We did $3 million in year one, $10 million in year two, $20 million in year three, and $40 million in year four, totaling $75 million in sales in four years. I never lost track of the people. I’m taking care of people because my life is blessed, but I also know that five years ago, I had less than $300 to my name. I was on the verge of being homeless with a family. I’m not naive to the fact that in four years that could be the spot I’m at if I don’t do what I need to do. I also understand that there are people out there like me who need one person to believe in them. I used to think that it was a negative, that I was the way I was. I used to think that people were weak-minded and that I was a terrible leader.

If people didn’t think like me, act like me, I didn’t want them around me. Then, when I opened the company – because, to backup, the first 10 months I was in roofing, I worked for another company and then I created my own, so it’s the last four years, but I’ve been in roofing for almost five years. I used to think everyone needed to be like me. Now, I’m grateful that I’m able to shield everyone from the bullshit, take it and deflect it off of them. I feel like how that used to be negative, like people call me to vent or express things. Now they need me to do that because they’re not at a stage of their life to handle it. It’s my duty to walk them through that. I take a lot of pride in that.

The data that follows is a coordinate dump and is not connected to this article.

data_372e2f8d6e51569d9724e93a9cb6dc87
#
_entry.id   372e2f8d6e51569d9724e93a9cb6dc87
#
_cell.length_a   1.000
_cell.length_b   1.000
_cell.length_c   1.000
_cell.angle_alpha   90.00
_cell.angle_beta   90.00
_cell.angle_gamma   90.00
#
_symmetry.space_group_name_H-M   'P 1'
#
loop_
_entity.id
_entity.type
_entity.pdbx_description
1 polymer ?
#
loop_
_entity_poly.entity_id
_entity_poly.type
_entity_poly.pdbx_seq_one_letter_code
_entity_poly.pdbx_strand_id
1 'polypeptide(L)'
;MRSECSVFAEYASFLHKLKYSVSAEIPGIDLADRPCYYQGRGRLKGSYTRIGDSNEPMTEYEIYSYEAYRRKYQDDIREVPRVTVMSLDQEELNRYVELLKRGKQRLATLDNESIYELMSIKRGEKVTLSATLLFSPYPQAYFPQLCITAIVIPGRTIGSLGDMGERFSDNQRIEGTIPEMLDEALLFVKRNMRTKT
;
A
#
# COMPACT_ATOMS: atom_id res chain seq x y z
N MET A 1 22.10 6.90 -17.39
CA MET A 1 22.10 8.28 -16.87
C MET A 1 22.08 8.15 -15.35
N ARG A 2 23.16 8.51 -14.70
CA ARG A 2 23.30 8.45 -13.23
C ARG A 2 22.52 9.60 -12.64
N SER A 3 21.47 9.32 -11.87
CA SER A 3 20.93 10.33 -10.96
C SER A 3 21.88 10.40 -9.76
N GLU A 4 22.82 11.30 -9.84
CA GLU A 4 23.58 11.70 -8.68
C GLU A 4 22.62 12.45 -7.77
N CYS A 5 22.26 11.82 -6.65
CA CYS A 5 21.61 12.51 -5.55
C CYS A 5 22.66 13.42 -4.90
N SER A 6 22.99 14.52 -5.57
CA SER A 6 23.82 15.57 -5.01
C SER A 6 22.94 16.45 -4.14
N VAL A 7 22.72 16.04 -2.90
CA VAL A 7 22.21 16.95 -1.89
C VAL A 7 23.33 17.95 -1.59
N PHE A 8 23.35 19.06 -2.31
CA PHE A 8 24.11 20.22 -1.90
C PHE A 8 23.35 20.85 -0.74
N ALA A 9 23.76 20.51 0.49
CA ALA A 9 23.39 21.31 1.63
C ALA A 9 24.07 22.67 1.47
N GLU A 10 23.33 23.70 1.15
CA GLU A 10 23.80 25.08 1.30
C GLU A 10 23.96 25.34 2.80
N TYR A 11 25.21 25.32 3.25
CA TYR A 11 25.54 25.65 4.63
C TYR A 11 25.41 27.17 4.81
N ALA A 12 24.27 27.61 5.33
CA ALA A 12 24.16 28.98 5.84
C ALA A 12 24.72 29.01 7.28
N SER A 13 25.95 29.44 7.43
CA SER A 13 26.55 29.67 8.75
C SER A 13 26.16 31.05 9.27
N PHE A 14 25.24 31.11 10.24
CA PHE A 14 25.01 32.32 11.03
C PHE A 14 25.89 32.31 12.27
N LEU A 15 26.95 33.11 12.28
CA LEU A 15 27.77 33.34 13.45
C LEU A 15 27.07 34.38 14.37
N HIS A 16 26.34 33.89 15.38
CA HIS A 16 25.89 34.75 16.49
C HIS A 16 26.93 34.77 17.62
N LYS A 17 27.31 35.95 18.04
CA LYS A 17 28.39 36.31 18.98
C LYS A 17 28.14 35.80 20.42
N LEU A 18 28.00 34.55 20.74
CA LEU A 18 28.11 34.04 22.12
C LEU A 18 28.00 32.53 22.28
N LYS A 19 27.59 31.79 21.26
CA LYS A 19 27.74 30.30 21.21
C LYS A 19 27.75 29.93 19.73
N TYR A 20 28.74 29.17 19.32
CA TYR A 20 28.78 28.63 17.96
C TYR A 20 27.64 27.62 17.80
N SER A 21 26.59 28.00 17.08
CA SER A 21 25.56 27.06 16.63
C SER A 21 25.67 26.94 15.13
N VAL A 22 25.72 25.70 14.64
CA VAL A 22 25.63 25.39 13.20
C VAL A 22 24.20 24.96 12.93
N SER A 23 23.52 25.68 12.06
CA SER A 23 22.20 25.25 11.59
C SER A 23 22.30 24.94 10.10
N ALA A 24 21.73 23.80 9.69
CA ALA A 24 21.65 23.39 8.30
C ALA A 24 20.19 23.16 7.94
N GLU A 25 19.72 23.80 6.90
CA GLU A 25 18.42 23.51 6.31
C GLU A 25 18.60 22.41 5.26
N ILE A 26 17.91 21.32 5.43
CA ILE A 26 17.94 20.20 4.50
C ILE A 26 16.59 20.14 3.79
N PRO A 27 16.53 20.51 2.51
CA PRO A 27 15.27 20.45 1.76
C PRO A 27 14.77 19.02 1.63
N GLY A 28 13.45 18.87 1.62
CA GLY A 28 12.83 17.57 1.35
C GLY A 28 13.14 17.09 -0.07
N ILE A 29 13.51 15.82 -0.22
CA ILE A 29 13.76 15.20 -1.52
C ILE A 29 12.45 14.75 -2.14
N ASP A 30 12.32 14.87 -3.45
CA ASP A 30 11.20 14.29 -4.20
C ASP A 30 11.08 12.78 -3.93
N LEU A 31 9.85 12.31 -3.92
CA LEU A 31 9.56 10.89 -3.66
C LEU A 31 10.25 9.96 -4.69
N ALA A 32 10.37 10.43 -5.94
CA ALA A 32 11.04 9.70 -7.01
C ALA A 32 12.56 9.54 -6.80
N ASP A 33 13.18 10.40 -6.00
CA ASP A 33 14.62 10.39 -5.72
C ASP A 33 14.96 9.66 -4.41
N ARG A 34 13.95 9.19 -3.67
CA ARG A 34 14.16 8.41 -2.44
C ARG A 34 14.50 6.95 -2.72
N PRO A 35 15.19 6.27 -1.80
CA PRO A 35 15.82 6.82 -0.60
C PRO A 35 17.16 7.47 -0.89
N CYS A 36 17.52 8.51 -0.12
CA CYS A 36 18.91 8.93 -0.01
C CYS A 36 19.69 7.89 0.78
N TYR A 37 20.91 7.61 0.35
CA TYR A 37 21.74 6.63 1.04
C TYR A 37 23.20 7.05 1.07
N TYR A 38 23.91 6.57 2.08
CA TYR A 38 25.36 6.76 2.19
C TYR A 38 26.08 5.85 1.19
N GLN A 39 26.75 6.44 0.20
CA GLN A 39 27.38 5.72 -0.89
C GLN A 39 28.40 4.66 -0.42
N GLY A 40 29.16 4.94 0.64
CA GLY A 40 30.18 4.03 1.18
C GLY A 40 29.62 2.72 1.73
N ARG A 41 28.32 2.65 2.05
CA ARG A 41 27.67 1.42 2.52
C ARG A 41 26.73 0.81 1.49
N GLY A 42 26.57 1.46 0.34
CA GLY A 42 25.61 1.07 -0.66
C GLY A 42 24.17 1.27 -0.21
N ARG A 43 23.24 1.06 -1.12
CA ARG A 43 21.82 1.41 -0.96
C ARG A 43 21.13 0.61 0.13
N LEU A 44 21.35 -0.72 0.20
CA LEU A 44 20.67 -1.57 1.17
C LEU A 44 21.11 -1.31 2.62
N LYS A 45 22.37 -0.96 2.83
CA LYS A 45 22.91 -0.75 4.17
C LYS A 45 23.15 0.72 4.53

I take a lot of honor and being able to help them and pass it on because I think the ultimate fulfillment is impacting people, your wife, kids, or your significant other, but those people who are directly in contact with you, like watching you impact them and then impacting others is huge. I never lost track of the people. I never got like, “I’m the man.” When people ask me like, “You’re successful,” I don’t think it’s true. I only gauge my success by being a good husband and a good father. I think that’s the ultimate success. I ground myself in being a father, it is the most important thing in the world to me, like my wife of being a mother. I pride myself on that. I don’t get caught up in the “success” of the business. I take it one day at a time and I’m trying to improve as a person.